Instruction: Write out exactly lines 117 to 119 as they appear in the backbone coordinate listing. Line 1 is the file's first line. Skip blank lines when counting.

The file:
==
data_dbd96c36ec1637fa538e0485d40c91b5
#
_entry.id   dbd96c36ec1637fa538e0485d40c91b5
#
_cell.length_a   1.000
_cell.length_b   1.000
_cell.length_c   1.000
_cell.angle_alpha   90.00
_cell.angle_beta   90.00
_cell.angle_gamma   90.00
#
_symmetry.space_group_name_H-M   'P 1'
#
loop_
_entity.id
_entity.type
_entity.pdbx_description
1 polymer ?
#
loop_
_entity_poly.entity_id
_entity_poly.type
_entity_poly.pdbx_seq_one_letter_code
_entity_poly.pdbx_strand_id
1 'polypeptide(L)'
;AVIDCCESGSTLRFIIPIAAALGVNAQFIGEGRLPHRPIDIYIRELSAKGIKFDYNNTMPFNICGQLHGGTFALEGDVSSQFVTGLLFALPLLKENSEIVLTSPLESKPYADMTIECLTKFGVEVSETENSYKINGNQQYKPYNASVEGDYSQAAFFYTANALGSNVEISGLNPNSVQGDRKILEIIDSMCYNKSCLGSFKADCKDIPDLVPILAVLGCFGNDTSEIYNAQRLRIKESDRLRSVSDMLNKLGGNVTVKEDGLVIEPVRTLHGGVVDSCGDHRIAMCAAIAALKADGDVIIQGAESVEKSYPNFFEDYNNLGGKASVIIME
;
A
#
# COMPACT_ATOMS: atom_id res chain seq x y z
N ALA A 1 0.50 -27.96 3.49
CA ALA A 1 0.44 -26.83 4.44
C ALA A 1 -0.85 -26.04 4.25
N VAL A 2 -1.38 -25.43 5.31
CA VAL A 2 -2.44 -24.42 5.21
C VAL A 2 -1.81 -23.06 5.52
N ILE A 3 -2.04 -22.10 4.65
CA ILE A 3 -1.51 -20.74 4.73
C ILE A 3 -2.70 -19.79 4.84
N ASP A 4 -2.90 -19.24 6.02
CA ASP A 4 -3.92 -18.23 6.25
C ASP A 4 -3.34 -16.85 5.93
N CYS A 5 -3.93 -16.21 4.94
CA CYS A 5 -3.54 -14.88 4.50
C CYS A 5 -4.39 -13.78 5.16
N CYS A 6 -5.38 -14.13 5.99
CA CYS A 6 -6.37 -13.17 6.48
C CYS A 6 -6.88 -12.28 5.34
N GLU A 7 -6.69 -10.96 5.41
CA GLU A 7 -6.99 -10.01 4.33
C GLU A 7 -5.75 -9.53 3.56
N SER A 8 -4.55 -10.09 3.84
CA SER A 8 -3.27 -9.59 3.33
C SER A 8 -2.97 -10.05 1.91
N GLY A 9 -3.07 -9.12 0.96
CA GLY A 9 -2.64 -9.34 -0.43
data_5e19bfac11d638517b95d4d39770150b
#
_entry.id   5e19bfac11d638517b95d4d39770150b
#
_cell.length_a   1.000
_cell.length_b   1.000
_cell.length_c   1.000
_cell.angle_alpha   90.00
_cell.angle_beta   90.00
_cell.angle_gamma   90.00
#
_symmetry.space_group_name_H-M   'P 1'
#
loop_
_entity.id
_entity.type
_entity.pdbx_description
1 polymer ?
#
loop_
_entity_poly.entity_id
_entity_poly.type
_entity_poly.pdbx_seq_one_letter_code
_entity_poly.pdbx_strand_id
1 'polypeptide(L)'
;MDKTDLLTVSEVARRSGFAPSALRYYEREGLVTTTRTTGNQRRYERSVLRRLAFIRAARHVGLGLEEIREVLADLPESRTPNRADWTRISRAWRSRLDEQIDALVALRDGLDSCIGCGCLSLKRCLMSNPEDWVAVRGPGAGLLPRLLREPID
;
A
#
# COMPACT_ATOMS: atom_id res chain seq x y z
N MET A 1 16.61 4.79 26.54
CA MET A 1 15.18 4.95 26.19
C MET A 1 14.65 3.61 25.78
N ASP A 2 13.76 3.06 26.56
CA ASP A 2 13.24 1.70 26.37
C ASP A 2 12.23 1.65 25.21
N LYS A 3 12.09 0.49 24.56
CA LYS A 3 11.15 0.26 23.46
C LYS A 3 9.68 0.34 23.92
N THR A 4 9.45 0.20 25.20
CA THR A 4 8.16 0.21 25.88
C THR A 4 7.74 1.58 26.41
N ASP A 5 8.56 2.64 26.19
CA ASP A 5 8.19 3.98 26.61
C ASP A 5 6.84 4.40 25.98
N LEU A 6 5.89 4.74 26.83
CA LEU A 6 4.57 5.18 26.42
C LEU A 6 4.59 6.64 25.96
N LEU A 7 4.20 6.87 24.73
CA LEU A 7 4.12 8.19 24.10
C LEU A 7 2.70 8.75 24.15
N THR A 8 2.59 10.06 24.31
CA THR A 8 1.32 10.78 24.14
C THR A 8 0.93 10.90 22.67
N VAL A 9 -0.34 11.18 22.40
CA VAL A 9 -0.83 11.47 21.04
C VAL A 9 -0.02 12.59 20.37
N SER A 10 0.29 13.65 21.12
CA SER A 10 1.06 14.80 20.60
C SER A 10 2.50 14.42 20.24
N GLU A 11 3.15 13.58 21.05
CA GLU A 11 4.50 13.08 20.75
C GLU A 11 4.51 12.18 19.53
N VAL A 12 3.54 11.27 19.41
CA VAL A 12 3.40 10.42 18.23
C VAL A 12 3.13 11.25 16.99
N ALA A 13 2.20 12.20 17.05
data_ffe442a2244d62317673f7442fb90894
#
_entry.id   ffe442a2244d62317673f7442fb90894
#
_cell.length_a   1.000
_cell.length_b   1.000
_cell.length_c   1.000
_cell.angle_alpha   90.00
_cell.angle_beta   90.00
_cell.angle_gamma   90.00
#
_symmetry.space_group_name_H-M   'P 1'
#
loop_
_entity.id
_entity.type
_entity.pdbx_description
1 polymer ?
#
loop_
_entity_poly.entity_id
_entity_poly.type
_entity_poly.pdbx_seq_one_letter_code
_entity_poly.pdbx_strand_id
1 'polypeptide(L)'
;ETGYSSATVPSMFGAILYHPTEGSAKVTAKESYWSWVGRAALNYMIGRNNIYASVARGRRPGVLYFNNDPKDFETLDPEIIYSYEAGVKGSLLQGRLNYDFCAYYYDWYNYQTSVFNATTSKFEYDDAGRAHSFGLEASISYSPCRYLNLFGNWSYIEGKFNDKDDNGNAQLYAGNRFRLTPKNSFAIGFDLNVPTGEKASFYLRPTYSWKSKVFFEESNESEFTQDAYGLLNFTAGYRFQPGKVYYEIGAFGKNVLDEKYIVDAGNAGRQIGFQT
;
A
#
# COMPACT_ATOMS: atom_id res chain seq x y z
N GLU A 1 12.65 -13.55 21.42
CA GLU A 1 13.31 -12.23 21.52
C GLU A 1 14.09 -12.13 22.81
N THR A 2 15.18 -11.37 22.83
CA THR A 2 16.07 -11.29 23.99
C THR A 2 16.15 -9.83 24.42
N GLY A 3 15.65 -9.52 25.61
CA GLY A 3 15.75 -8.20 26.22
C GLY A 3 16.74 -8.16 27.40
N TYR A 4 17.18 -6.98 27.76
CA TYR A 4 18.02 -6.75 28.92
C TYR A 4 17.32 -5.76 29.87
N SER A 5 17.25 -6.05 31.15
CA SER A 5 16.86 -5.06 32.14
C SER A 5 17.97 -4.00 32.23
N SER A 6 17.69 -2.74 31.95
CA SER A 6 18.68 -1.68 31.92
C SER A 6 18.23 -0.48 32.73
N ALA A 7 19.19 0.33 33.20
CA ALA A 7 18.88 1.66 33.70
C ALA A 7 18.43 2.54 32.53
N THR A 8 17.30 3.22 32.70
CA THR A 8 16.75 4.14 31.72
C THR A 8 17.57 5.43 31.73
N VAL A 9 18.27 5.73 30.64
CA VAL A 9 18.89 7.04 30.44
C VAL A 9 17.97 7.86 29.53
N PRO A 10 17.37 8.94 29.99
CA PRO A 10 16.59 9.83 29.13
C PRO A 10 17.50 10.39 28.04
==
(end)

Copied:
N GLU A 11 3.15 13.58 21.05
CA GLU A 11 4.50 13.08 20.75
C GLU A 11 4.51 12.18 19.53